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Starlink Successfully Got Irpin, Ukraine Back Online; How Did They Do That?

(Photo : Unsplash/Jeremy Bezanger) Satellites

On Mar. 29, Ukrainian forces rolled into the streets of Irpin, which is the northwest of Kyiv, littered with dead bodies and wreckage.

The destruction had knocked all 24 of Irpin’s cell towers offline, preventing the survivors from letting their loved ones know that they were safe.

Kostyantyn Naumenko, the head of radio access network planning and development at Vodafone Ukraine, said most base stations had significant destruction.

On Mar. 31, with the help from SpaceX CEO Elon Musk, Irpin was back online.

Irpin is Back Online

Irpin was reconnected after engineers from Vodafone Ukraine arrived with the satellite antenna called Dishy McFlatface, which is a terminal for the Starlink satellite internet service offered by Musk’s SpaceX, according to Wired.

The engineers mounted the receiver and the base to a mobile base station on the edge of the city whose fiber-optic connection and power had been affected. The engineers also attached a generator after.

Also Read: Elon Musk Says SpaceX Will Provide More Terminals in Ukraine to Stabilize its Internet Service Amid Chaos

Within hours, Irpin was back online, and so were its residents. Naumenko said that the first thing that the residents did was to call their relatives to let them know that they were safe and sound.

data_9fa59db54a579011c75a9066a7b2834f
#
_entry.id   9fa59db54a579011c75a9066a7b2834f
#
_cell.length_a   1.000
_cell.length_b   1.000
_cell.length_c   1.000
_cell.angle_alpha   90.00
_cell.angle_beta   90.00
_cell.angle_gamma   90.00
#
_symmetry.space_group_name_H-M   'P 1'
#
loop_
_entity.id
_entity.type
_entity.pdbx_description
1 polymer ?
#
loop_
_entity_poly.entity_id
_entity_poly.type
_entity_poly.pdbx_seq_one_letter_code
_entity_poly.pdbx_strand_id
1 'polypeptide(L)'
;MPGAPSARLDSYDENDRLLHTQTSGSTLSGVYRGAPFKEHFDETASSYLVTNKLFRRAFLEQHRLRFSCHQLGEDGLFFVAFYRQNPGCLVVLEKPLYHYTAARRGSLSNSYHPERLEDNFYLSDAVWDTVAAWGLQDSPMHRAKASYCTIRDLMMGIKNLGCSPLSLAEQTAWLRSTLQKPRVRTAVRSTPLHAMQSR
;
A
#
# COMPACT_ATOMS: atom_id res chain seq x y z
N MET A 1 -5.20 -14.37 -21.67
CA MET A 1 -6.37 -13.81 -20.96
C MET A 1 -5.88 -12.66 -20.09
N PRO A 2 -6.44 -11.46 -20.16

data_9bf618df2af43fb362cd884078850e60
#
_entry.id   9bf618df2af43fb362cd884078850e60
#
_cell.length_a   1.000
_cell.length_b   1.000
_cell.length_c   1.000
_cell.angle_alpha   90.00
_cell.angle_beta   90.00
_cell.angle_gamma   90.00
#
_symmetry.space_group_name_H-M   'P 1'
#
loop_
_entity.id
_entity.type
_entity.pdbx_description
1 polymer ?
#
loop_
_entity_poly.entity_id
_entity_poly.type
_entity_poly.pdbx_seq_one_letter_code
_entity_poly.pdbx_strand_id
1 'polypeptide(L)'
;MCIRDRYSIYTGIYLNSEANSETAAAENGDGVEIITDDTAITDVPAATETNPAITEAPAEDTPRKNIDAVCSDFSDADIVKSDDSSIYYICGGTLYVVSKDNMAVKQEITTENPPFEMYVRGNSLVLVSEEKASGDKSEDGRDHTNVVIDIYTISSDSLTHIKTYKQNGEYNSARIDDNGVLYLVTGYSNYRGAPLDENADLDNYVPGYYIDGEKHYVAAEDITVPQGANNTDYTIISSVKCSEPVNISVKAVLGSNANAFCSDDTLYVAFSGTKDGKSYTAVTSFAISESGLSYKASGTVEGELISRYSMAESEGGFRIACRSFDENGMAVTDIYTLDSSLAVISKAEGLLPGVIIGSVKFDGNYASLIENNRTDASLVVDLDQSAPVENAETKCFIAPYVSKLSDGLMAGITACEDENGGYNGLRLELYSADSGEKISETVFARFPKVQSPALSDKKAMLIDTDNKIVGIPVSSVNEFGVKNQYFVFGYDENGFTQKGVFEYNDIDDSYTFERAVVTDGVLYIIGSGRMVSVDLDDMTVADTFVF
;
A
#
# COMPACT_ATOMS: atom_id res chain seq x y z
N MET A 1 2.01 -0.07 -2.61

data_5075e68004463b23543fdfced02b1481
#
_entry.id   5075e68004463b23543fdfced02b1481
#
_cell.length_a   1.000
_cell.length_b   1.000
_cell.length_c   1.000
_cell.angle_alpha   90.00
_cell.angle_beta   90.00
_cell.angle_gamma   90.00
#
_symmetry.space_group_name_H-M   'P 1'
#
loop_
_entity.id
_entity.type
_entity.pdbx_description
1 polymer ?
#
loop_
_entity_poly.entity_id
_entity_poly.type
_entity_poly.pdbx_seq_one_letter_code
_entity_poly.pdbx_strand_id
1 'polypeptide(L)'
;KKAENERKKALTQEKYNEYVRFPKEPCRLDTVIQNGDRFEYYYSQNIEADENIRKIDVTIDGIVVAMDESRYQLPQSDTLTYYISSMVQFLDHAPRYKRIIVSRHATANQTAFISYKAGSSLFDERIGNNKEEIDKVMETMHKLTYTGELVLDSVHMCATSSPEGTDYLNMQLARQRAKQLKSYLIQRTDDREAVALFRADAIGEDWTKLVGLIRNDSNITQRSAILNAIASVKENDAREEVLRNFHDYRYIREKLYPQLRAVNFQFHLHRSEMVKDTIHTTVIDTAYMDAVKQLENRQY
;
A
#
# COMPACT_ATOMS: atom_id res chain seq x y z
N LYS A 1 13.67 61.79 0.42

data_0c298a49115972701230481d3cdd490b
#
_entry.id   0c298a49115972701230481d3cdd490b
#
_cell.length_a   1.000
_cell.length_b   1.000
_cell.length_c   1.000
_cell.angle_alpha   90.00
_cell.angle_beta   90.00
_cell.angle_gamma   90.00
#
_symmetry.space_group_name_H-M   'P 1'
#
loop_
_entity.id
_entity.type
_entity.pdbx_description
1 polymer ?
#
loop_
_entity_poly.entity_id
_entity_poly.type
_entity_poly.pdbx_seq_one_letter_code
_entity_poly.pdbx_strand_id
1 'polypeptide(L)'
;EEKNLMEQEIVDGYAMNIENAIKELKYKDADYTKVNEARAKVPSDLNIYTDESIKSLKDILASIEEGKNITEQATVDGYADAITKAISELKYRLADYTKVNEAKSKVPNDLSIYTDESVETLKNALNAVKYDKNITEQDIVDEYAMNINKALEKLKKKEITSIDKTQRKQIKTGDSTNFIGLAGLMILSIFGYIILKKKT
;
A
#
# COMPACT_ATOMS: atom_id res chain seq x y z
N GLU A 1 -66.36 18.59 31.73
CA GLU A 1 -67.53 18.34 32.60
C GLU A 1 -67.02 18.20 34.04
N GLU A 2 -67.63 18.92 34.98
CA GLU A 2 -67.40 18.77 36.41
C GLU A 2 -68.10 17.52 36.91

The speed with which the city was brought back online shows the ingenuity of the engineers that were involved and the nimbleness with which Ukraine’s government has used the terminals of Starlink.

Ukraine has received more than 10,000 of the devices since Russia invaded, in part thanks to funding and other help from the US government.

The Starlink terminals have already become central to Ukraine’s response to the war, finding both civilian and military uses, according to VerveTimes. 

The fast and widespread rollout of Starlink satellites in Ukraine has also been an unplanned experiment in the potential geopolitical power of next-generation satellite internet services.

If SpaceX or other providers are willing, high-speed internet from the sky could be a powerful way to provide internet connectivity to those suffering from war or authoritarian government.

Rose Croshier, a policy fellow at the Center for Global Development, said that in Ukraine, it is immediately obvious that Starlink and other constellations mean that there is an opportunity to have a resilient system protected from traditional ground attacks.

SpaceX’s Starlink Satellites

Elon Musk’s SpaceX has launched more than 2,000 Starlink satellites since 2019, and it offers internet service to several European countries, parts of Central and South America, New Zealand, and Australia, according to News Update.

Starlink is the most mature of three projects, including one from Amazon, creating a new generation of steady and high-speed internet services using thousands of small satellites in the Earth’s orbit.

However, it was not Russia’s invasion that brought the space satellites to Ukraine. Instead, it was Starlink’s potential to improve the connectivity in the country and its rural regions.  

According to departmental adviser Anton Melnyk, the country’s Ministry for Digital Transformation first contacted SpaceX several months before the Russian invasion began.

Starlink executives spoke with the country’s digital minister Mykhailo Fedorov about activating the service late in February. Just days later, Russia invaded, and Musk’s service became attractive for a different reason.

Related Article: SpaceX Starlink Provides Internet for 150,000 Daily Users in Ukraine

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Written by Sophie Webster

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